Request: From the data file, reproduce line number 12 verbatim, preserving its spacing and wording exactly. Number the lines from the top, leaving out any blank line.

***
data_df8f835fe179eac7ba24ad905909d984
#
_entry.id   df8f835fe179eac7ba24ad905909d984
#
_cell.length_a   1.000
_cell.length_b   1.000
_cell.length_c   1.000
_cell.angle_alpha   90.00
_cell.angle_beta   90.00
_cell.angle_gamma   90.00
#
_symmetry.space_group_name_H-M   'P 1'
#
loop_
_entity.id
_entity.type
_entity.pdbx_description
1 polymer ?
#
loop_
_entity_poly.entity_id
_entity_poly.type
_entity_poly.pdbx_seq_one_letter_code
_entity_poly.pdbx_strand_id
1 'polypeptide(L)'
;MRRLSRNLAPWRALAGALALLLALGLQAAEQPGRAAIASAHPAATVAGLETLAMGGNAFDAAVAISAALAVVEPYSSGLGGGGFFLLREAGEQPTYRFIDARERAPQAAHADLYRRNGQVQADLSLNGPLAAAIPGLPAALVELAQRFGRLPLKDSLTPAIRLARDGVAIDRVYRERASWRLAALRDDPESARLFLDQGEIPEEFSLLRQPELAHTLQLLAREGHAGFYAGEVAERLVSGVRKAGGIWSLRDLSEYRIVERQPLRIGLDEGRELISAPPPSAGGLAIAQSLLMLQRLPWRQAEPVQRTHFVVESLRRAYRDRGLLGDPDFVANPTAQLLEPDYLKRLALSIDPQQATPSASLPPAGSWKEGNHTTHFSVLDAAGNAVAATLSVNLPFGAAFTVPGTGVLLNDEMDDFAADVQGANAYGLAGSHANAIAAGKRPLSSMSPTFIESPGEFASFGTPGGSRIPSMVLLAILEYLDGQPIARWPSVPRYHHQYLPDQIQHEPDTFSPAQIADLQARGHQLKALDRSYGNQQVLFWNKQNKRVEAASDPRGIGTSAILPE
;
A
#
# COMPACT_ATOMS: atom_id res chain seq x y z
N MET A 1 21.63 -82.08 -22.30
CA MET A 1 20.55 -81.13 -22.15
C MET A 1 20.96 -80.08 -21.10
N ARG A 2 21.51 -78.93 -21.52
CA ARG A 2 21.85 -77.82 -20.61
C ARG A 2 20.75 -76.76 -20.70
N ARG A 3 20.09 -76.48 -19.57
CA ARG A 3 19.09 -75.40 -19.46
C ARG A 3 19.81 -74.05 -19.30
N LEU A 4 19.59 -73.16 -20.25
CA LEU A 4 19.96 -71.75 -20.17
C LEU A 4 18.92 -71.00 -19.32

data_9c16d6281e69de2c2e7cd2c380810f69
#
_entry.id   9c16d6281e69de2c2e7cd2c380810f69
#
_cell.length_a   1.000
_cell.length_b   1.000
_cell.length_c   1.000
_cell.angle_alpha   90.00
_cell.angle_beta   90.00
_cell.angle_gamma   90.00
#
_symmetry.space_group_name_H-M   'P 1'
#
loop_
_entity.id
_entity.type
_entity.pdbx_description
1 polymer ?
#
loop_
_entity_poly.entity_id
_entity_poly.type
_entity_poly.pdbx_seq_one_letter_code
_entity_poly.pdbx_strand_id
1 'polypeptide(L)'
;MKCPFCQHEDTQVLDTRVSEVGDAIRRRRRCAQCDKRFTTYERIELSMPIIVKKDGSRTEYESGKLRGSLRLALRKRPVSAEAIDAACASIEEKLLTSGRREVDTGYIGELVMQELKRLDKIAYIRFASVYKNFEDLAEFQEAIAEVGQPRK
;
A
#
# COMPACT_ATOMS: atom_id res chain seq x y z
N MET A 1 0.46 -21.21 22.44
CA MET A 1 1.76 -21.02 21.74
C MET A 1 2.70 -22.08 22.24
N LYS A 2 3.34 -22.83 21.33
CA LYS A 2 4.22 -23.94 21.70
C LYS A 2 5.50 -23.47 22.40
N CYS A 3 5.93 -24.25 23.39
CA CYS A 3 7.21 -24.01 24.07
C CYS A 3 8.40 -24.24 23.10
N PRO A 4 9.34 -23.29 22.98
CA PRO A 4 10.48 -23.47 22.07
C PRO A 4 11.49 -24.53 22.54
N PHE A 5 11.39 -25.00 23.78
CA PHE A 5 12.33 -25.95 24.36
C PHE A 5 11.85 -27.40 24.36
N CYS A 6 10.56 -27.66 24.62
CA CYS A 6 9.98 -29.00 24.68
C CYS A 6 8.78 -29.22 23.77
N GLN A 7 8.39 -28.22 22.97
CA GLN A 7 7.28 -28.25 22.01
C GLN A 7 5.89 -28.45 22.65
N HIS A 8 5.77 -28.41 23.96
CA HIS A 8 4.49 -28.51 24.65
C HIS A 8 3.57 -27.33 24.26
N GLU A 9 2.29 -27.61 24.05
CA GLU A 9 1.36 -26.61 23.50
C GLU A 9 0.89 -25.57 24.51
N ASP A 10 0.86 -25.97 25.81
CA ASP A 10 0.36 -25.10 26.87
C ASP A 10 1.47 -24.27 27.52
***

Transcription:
_symmetry.space_group_name_H-M   'P 1'